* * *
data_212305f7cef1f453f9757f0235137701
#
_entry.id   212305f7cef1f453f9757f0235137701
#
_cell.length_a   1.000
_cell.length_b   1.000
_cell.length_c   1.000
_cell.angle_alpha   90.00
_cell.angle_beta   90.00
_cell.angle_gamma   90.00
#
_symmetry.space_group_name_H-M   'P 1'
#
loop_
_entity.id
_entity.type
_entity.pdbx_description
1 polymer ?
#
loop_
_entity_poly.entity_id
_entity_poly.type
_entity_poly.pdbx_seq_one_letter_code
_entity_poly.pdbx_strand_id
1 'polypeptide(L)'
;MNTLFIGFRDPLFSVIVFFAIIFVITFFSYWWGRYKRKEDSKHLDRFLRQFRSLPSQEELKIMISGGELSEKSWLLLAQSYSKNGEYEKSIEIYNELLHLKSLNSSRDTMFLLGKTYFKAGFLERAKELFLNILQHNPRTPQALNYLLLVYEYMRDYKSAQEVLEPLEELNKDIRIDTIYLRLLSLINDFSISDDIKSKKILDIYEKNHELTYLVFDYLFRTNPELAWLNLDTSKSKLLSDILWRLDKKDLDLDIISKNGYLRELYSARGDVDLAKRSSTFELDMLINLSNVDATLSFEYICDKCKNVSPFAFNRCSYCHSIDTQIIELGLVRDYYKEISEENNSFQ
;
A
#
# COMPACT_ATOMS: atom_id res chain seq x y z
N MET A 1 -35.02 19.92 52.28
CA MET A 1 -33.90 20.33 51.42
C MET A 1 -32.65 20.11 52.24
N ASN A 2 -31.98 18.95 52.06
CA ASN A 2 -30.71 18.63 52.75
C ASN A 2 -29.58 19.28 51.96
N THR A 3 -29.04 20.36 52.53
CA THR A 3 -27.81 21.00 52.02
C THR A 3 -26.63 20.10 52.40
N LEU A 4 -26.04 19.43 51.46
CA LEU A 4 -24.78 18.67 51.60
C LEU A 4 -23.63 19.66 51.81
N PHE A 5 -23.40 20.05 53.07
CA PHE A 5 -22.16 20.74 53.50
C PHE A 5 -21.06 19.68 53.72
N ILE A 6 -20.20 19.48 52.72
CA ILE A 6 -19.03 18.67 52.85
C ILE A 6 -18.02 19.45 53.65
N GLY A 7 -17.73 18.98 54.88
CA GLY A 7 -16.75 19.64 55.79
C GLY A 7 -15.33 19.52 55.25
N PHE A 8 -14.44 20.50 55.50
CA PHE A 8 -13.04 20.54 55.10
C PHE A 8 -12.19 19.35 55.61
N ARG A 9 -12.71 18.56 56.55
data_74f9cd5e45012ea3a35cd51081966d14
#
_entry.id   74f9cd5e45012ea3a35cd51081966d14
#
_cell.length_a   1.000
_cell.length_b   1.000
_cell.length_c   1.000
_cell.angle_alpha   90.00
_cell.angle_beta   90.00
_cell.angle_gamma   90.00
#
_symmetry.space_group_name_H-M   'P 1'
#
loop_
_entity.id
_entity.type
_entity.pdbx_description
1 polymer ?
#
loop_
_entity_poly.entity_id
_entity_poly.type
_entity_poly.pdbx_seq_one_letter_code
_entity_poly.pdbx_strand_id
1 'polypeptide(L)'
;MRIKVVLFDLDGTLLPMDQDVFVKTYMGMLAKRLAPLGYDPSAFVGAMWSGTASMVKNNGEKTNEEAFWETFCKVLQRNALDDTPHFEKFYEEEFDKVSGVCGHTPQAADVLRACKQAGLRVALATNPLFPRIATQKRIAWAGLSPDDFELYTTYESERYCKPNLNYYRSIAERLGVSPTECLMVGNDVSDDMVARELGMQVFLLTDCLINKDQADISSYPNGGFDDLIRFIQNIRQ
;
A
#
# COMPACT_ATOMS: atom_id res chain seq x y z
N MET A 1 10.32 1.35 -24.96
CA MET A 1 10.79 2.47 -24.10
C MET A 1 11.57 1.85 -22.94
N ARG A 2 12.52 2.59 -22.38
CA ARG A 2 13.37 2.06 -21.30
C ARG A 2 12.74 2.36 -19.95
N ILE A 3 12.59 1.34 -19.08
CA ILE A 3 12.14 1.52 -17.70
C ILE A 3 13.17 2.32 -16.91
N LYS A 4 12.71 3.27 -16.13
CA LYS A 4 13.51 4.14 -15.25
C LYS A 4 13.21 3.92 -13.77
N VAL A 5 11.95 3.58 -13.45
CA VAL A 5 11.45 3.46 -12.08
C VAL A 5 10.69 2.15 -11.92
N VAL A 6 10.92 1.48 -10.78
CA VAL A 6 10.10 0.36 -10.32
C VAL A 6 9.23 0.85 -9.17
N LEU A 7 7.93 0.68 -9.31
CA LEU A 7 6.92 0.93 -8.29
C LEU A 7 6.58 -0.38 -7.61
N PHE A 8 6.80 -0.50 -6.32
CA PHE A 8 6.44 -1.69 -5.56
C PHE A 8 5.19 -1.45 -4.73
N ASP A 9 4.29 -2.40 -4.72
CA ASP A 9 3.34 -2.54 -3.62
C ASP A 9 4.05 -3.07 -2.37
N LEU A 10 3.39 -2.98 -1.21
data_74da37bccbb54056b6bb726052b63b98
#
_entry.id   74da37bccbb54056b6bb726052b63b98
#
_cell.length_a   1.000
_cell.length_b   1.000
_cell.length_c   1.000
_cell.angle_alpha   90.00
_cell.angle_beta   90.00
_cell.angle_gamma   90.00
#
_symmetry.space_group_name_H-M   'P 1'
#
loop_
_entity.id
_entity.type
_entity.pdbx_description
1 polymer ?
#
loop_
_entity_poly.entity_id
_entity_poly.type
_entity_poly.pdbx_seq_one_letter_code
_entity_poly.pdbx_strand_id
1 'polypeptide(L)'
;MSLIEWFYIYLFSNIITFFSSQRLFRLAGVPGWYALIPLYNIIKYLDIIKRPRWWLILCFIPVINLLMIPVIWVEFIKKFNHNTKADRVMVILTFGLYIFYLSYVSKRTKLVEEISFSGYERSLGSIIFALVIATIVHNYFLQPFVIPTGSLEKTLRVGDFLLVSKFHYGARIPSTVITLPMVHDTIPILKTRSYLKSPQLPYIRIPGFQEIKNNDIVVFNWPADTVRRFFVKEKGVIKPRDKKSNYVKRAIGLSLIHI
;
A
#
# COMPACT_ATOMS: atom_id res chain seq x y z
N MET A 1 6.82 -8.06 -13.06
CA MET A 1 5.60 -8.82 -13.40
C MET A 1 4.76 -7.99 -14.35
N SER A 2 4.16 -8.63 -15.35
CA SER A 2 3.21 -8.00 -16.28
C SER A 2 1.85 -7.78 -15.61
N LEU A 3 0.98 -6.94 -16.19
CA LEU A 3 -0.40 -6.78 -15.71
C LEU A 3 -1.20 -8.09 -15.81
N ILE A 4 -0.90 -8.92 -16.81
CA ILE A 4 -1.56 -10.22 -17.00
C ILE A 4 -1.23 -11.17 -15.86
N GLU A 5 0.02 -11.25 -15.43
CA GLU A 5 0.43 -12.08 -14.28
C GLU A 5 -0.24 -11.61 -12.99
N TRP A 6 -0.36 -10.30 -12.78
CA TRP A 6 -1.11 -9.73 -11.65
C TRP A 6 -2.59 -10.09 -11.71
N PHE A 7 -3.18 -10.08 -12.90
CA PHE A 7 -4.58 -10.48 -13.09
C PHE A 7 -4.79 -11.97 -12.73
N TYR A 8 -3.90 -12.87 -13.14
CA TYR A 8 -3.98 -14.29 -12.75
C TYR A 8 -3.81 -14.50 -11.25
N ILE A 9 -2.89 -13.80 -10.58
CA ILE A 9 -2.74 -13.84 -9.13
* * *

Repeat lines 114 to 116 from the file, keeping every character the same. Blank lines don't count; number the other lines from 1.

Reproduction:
data_74da37bccbb54056b6bb726052b63b98
#
_entry.id   74da37bccbb54056b6bb726052b63b98